vadzaih ch’adhah thał
“caribou skin pants”
Region: Yukon River (upper), Alaska
Object Category: Clothing
Object Type: Moccasin pants
Accession Date: 1866
Source: Bernard R. Ross (donor)
Museum: National Museum of Natural History
Museum ID Number: ET001857B
Eliza Jones: Okay, this is white caribou skin pants with a boot on it.
Trimble Gilbert: Vadzaih ch’adhah daagąįį thał. Vakwài’ vitsįį dhidlii.
(Pants made of white caribou skin. With feet attached.)
Eliza Jones: And for us I would say, k’eleł kkaatseeyh [skin pants]. That’s Central Koyukon and say yours.
Judy Woods: Ch’eleł kkaatseesh, ch’eleł kkaatseesh bekkaachen bugh daalkkonee.
(Skin pants, skin pants with its boots sewed to it.)
Trimble Gilbert: I’ve never seen ones like this, but we used to have the ones with fur on the inside.
Judy Woods: I’ve seen caribou-skin boots but with the fur out, all the way up to here [top of leg].
Trimble Gilbert: Yes, that’s the one.
Eliza Jones: It would be fur all the way up to here [top of leg], and then moose skin sewed around it [at top of leg].
Judy Woods: And then they had a strap top hold it. Put that on their belt. Moose skin on the bottom [sole].
Trimble Gilbert: Yes, the one I’m talking about, we call dazhoo thał [fur pants].
Materials & Design
Eliza Jones: It’s tanned, this is one of those that’s not—
Judy Woods: Smoked.
Eliza Jones: Yes, untanned. It has caribou fringe here at the top of the beads.
Judy Woods: Right here [at ankle] too, on the bottom, caribou fringe.
Eliza Jones: When they sewed the beads on, they got—looks like a long caribou string [strip of skin]. And they attached it at the bottom and put on two, four, six, eight blue beads, two brown beads. And then they went through the skin [with strip] and repeated that all the way up [pant leg]. And then they went through up here again [top of leg], then put a knot in here [top end of beading]. So it’s done all the way across [for each column of beads], only this one is different. For this one, they used sinew. Pretty neat. They must have had a special needle to put this [skin strip] through.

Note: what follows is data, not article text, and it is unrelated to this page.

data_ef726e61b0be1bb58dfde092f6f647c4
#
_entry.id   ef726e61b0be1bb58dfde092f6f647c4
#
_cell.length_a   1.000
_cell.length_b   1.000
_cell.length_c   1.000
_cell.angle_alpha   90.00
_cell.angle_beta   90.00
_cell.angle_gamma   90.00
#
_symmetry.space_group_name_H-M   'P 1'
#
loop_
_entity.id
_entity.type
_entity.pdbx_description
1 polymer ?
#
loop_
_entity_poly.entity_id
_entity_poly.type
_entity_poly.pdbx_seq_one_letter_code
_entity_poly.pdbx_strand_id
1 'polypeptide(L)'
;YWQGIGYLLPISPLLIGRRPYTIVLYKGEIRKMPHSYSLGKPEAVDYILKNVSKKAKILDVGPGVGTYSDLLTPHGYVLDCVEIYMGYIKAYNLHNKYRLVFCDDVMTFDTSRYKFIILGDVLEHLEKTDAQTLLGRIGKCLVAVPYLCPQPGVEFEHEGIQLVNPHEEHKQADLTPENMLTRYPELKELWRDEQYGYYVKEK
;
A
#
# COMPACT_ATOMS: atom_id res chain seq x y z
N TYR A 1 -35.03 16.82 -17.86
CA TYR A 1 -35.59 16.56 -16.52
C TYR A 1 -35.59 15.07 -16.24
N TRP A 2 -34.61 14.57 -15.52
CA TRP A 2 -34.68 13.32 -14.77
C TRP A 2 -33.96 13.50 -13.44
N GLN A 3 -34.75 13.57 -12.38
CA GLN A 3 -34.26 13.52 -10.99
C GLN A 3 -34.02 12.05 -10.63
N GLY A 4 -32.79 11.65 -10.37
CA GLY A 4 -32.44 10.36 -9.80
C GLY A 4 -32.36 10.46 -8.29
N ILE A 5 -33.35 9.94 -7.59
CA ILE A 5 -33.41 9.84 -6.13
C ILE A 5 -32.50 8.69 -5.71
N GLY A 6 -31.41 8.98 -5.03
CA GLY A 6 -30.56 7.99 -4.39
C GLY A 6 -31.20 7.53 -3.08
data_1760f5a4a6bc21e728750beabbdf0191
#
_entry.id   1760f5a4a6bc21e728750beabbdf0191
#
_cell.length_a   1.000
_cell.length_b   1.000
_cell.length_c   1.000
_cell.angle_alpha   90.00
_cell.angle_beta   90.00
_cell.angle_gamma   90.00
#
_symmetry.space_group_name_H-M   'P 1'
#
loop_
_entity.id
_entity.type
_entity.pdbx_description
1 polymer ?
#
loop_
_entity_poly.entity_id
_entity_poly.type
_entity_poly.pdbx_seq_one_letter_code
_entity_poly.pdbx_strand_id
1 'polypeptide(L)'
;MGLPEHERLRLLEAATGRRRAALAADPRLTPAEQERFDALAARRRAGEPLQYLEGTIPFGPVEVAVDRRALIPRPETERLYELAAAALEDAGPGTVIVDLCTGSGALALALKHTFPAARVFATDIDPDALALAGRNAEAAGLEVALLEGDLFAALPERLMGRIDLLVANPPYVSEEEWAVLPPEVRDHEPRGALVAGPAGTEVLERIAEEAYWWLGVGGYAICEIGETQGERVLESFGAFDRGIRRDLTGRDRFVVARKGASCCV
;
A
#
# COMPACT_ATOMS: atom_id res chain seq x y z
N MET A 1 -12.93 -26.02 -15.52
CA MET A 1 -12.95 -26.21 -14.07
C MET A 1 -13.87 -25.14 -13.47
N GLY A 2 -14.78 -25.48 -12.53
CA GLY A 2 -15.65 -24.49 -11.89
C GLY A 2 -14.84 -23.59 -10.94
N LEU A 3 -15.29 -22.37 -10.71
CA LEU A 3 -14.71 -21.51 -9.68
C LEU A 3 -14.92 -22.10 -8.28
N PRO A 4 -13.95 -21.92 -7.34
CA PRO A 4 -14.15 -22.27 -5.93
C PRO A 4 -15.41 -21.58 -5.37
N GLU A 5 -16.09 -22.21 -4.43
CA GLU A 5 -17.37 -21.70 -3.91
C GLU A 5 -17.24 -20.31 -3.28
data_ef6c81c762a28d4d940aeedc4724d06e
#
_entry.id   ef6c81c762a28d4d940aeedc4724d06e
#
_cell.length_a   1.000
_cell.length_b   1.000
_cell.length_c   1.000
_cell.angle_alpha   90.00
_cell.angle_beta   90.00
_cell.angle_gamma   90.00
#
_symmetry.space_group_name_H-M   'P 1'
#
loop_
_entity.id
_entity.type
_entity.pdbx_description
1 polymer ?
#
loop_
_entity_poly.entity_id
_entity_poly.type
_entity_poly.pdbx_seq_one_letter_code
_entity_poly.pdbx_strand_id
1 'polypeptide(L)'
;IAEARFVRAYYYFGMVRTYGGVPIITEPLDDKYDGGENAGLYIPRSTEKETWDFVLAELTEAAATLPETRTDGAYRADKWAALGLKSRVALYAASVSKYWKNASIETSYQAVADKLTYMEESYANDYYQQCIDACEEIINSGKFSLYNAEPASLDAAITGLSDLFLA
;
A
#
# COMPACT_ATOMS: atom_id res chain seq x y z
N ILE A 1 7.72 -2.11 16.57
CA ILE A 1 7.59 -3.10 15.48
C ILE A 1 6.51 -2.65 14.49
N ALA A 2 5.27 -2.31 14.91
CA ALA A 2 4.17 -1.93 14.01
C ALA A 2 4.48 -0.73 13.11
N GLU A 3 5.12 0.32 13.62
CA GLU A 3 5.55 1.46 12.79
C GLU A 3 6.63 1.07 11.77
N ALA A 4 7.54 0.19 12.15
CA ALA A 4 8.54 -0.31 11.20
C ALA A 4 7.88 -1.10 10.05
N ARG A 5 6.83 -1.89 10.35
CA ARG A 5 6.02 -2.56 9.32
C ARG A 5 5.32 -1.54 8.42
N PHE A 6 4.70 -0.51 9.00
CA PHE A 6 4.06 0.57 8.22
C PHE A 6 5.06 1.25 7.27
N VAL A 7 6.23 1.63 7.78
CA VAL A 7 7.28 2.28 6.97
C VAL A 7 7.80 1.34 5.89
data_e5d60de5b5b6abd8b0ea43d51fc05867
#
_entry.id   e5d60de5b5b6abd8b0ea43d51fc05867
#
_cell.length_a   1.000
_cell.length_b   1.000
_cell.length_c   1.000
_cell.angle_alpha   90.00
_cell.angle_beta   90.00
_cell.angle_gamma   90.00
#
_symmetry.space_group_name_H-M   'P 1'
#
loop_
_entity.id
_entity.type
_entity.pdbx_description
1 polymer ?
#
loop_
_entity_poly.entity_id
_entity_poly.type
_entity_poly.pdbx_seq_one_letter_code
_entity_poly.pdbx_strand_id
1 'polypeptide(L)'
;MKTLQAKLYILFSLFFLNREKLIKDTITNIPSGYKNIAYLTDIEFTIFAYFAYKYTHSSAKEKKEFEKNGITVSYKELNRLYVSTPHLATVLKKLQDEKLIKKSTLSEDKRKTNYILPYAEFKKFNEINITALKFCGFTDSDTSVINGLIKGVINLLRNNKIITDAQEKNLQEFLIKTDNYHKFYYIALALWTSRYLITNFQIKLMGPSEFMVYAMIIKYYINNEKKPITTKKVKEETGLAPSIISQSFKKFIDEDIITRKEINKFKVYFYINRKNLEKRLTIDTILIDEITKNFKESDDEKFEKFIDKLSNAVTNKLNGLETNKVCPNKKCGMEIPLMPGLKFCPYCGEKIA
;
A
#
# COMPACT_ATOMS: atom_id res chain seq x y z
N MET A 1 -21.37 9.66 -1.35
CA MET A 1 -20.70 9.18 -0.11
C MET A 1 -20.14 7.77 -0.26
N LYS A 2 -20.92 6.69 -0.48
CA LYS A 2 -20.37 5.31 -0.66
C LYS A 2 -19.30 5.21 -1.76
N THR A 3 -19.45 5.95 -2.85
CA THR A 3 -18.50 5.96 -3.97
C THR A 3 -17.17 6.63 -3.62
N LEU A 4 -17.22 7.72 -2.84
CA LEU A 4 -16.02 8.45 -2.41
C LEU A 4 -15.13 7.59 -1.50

Judy Woods: Awl.
Eliza Jones: Awl, yes, deghotleye [awl]. And beads all around the ankle.
Judy Woods: Mm-hmm, and it’s sewed through.
[From discussion with Phillip Arrow, Trimble Gilbert, Eliza Jones and Judy Woods at the National Museum of Natural History and National Museum of the American Indian, 5/17/2004-5/21/2004. Also participating: Aron Crowell (NMNH), Kate Duncan (Arizona State University) and Suzi Jones (AMHA).]
1. In this entry, the Elders speak in different Athabascan dialects: Phillip Arrow, Deg Xinag; Trimble Gilbert, Gwich’in; Eliza Jones, Central Koyukon; and Judy Woods, Upper Koyukon.
2. This garment is part of a set that includes tunic ET001857A & mittens ET001857C.
This pair of man’s moccasin trousers are made of soft, tanned caribou skin. There were part of a suit of Gwich’in clothing that was purchased in the late 1850s or early 1860s by Hudson’s Bay Company fur trader Bernard Ross. Like the trousers, the tunic and mittens (see Related Objects) are decorated with bands of trade beads and with lines of red mineral (ocher) paint along the edges, seams, and beaded areas.
In the past, men and women of all Alaskan Athabascan groups wore similar moccasin trousers and tunics. Along the Yukon River and its tributaries these garments were made by the Gwich’in (1), Koyukon (2), Upper Tanana (3), and Deg Hit’an.(4) In southern Alaska, both the Dena’ina and Ahtna wore this type of clothing.(5)
Moccasin trousers often had tanned caribou skin leggings and moose hide soles.(6) Hair was left on the caribou skins when making winter trousers, and turned to the inside. Upper Tanana people wore winter trousers made of mountain sheep skins and put rabbit fur inside to insulate their feet.
Moccasin trousers were originally decorated with porcupine quill embroidery and later with glass trade beads.(8) This type of garment went out of style among most Athabascans by the mid to late 19th century, replaced by pants and unattached moccasins.(9) However, some in the Upper Tanana region were still wearing moccasin trousers in 1930, and the Gwich’in were making them for children at that time.(10)
1. Mackenzie 1801:48; McKennan 1965:45; Murray 1910:84; Osgood 1936:39-40; Richardson 1851 Vol. 1:380
2. Dall 1870:82-83; Michael 1976:244-46
3. McKennan 1959:78-80
4. Osgood 1970:262; Michael 1976:244-46
5. Allen 1887:131, Osgood 1937:46
6. McKennan 1959:78, 1965:45; Osgood 1936:39
7. McKennan 1959:78
8. VanStone 1981:11-16
9. Simeone and VanStone 1986:7
10. Duncan and Carney 1997:24: McKennan 1959:45, 79